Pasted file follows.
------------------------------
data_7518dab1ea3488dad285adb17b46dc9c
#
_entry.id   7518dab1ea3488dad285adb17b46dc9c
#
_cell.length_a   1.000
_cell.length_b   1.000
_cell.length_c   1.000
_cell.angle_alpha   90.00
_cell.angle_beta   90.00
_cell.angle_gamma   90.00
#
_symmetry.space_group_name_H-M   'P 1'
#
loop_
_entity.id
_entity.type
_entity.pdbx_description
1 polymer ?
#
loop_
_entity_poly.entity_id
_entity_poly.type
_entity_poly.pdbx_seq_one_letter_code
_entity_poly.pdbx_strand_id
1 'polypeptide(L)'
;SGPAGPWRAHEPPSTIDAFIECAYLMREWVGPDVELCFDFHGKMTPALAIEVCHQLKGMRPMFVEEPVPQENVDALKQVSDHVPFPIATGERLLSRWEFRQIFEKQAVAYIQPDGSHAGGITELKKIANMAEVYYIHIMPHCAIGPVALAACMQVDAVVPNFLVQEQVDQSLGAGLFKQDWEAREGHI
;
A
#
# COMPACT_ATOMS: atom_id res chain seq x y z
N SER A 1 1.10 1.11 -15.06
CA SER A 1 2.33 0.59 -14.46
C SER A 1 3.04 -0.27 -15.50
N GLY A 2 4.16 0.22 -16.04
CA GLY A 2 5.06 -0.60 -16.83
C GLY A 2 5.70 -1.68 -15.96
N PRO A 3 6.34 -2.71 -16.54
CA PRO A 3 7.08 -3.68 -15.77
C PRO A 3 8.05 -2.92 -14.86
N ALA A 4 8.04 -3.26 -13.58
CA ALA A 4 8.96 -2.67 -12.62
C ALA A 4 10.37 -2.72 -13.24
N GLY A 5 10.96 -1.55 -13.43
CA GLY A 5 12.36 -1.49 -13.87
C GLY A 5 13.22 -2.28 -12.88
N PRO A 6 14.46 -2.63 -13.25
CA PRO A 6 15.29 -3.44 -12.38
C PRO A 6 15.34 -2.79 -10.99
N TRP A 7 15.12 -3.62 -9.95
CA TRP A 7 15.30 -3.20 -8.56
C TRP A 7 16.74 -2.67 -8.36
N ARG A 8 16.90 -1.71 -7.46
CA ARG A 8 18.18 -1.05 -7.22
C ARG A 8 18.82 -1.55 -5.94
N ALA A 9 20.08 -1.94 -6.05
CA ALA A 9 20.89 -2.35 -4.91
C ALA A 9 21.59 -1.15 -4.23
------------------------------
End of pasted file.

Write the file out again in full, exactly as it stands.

data_7518dab1ea3488dad285adb17b46dc9c
#
_entry.id   7518dab1ea3488dad285adb17b46dc9c
#
_cell.length_a   1.000
_cell.length_b   1.000
_cell.length_c   1.000
_cell.angle_alpha   90.00
_cell.angle_beta   90.00
_cell.angle_gamma   90.00
#
_symmetry.space_group_name_H-M   'P 1'
#
loop_
_entity.id
_entity.type
_entity.pdbx_description
1 polymer ?
#
loop_
_entity_poly.entity_id
_entity_poly.type
_entity_poly.pdbx_seq_one_letter_code
_entity_poly.pdbx_strand_id
1 'polypeptide(L)'
;SGPAGPWRAHEPPSTIDAFIECAYLMREWVGPDVELCFDFHGKMTPALAIEVCHQLKGMRPMFVEEPVPQENVDALKQVSDHVPFPIATGERLLSRWEFRQIFEKQAVAYIQPDGSHAGGITELKKIANMAEVYYIHIMPHCAIGPVALAACMQVDAVVPNFLVQEQVDQSLGAGLFKQDWEAREGHI
;
A
#
# COMPACT_ATOMS: atom_id res chain seq x y z
N SER A 1 1.10 1.11 -15.06
CA SER A 1 2.33 0.59 -14.46
C SER A 1 3.04 -0.27 -15.50
N GLY A 2 4.16 0.22 -16.04
CA GLY A 2 5.06 -0.60 -16.83
C GLY A 2 5.70 -1.68 -15.96
N PRO A 3 6.34 -2.71 -16.54
CA PRO A 3 7.08 -3.68 -15.77
C PRO A 3 8.05 -2.92 -14.86
N ALA A 4 8.04 -3.26 -13.58
CA ALA A 4 8.96 -2.67 -12.62
C ALA A 4 10.37 -2.72 -13.24
N GLY A 5 10.96 -1.55 -13.43
CA GLY A 5 12.36 -1.49 -13.87
C GLY A 5 13.22 -2.28 -12.88
N PRO A 6 14.46 -2.63 -13.25
CA PRO A 6 15.29 -3.44 -12.38
C PRO A 6 15.34 -2.79 -10.99
N TRP A 7 15.12 -3.62 -9.95
CA TRP A 7 15.30 -3.20 -8.56
C TRP A 7 16.74 -2.67 -8.36
N ARG A 8 16.90 -1.71 -7.46
CA ARG A 8 18.18 -1.05 -7.22
C ARG A 8 18.82 -1.55 -5.94
N ALA A 9 20.08 -1.94 -6.05
CA ALA A 9 20.89 -2.35 -4.91
C ALA A 9 21.59 -1.15 -4.23